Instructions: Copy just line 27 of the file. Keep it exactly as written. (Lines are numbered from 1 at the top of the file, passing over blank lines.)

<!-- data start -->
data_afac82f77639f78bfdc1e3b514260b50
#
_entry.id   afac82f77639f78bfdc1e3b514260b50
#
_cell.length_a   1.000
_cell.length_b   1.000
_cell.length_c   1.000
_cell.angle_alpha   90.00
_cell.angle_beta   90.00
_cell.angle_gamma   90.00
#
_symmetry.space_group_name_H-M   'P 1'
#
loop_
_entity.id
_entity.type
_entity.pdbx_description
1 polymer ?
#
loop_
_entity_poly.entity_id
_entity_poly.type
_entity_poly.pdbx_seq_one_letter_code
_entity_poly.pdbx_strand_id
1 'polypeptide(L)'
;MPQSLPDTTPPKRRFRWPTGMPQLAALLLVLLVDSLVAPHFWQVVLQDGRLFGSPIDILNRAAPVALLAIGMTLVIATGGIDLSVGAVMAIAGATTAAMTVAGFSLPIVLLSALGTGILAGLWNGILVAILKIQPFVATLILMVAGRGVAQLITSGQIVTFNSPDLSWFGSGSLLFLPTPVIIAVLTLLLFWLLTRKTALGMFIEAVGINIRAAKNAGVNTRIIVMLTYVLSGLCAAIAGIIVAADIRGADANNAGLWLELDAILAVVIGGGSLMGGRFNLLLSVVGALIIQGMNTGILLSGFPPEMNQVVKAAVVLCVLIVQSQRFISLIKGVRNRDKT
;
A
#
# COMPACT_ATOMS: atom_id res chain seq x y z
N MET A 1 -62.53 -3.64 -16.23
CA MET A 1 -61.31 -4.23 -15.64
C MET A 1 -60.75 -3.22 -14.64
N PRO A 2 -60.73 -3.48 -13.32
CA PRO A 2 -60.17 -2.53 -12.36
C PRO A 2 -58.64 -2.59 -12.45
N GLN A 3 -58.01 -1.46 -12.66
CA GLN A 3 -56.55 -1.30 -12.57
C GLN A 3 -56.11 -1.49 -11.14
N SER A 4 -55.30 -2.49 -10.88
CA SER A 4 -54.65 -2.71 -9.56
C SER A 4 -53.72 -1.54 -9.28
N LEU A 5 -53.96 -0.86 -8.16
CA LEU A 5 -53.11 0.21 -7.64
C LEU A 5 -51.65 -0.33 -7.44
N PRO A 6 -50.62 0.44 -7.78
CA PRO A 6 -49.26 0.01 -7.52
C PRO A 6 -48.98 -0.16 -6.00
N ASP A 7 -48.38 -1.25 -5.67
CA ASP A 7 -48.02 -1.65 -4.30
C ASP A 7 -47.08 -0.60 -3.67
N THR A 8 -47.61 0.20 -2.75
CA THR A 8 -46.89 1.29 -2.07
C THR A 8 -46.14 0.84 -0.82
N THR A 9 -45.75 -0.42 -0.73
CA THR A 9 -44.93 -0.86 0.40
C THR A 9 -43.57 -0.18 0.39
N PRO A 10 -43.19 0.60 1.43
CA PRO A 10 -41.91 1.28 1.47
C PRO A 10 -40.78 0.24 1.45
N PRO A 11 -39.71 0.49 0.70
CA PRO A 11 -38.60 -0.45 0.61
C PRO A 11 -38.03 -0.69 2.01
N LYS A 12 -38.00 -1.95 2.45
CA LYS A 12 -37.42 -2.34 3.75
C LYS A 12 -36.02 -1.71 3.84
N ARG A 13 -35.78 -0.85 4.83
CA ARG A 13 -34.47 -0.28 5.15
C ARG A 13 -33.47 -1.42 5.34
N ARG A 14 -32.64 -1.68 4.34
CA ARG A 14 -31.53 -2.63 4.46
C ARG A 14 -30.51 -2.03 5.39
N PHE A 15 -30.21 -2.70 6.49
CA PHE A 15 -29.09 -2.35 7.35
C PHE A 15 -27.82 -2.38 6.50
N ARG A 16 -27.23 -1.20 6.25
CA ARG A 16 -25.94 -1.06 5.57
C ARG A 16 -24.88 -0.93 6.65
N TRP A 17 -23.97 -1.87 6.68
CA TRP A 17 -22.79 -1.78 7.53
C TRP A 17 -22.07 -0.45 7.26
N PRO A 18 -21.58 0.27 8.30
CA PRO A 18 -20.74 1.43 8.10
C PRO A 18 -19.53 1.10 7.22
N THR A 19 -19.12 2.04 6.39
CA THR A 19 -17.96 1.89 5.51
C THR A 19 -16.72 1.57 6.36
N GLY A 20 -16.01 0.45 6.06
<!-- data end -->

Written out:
;